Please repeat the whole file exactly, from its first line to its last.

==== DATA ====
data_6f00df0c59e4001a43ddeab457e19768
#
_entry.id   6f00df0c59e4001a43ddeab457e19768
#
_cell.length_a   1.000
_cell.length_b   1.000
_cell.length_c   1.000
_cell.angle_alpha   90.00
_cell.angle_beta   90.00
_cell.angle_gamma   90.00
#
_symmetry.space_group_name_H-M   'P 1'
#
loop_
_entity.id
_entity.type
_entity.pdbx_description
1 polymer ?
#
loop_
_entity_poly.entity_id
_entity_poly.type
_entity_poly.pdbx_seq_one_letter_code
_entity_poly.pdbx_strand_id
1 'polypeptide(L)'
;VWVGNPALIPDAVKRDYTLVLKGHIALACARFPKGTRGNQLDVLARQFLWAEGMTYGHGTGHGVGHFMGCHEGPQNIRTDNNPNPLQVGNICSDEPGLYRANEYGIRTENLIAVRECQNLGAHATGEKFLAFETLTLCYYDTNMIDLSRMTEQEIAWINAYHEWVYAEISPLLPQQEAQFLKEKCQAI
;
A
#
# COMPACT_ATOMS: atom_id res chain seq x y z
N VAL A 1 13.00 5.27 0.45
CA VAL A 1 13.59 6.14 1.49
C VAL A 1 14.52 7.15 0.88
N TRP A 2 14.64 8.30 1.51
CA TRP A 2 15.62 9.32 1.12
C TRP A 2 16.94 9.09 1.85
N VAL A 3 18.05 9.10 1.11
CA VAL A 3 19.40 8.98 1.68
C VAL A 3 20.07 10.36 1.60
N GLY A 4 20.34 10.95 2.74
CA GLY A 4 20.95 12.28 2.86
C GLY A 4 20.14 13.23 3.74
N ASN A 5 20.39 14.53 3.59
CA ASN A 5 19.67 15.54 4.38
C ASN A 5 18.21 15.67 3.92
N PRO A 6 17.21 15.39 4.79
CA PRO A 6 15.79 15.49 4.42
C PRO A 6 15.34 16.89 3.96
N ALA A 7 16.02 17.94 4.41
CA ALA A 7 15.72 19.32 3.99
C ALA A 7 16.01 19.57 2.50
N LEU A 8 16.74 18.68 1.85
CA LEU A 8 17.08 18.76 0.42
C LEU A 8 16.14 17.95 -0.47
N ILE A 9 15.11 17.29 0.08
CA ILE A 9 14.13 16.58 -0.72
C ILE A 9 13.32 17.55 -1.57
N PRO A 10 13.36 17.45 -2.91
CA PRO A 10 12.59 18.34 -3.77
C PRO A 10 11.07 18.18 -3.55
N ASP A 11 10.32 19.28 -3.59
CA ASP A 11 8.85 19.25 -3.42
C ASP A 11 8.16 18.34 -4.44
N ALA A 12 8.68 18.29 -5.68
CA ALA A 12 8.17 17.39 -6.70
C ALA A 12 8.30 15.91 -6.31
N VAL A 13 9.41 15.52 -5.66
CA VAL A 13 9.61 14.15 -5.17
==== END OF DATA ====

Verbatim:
data_6f00df0c59e4001a43ddeab457e19768
#
_entry.id   6f00df0c59e4001a43ddeab457e19768
#
_cell.length_a   1.000
_cell.length_b   1.000
_cell.length_c   1.000
_cell.angle_alpha   90.00
_cell.angle_beta   90.00
_cell.angle_gamma   90.00
#
_symmetry.space_group_name_H-M   'P 1'
#
loop_
_entity.id
_entity.type
_entity.pdbx_description
1 polymer ?
#
loop_
_entity_poly.entity_id
_entity_poly.type
_entity_poly.pdbx_seq_one_letter_code
_entity_poly.pdbx_strand_id
1 'polypeptide(L)'
;VWVGNPALIPDAVKRDYTLVLKGHIALACARFPKGTRGNQLDVLARQFLWAEGMTYGHGTGHGVGHFMGCHEGPQNIRTDNNPNPLQVGNICSDEPGLYRANEYGIRTENLIAVRECQNLGAHATGEKFLAFETLTLCYYDTNMIDLSRMTEQEIAWINAYHEWVYAEISPLLPQQEAQFLKEKCQAI
;
A
#
# COMPACT_ATOMS: atom_id res chain seq x y z
N VAL A 1 13.00 5.27 0.45
CA VAL A 1 13.59 6.14 1.49
C VAL A 1 14.52 7.15 0.88
N TRP A 2 14.64 8.30 1.51
CA TRP A 2 15.62 9.32 1.12
C TRP A 2 16.94 9.09 1.85
N VAL A 3 18.05 9.10 1.11
CA VAL A 3 19.40 8.98 1.68
C VAL A 3 20.07 10.36 1.60
N GLY A 4 20.34 10.95 2.74
CA GLY A 4 20.95 12.28 2.86
C GLY A 4 20.14 13.23 3.74
N ASN A 5 20.39 14.53 3.59
CA ASN A 5 19.67 15.54 4.38
C ASN A 5 18.21 15.67 3.92
N PRO A 6 17.21 15.39 4.79
CA PRO A 6 15.79 15.49 4.42
C PRO A 6 15.34 16.89 3.96
N ALA A 7 16.02 17.94 4.41
CA ALA A 7 15.72 19.32 3.99
C ALA A 7 16.01 19.57 2.50
N LEU A 8 16.74 18.68 1.85
CA LEU A 8 17.08 18.76 0.42
C LEU A 8 16.14 17.95 -0.47
N ILE A 9 15.11 17.29 0.08
CA ILE A 9 14.13 16.58 -0.72
C ILE A 9 13.32 17.55 -1.57
N PRO A 10 13.36 17.45 -2.91
CA PRO A 10 12.59 18.34 -3.77
C PRO A 10 11.07 18.18 -3.55
N ASP A 11 10.32 19.28 -3.59
CA ASP A 11 8.85 19.25 -3.42
C ASP A 11 8.16 18.34 -4.44
N ALA A 12 8.68 18.29 -5.68
CA ALA A 12 8.17 17.39 -6.70
C ALA A 12 8.30 15.91 -6.31
N VAL A 13 9.41 15.52 -5.66
CA VAL A 13 9.61 14.15 -5.17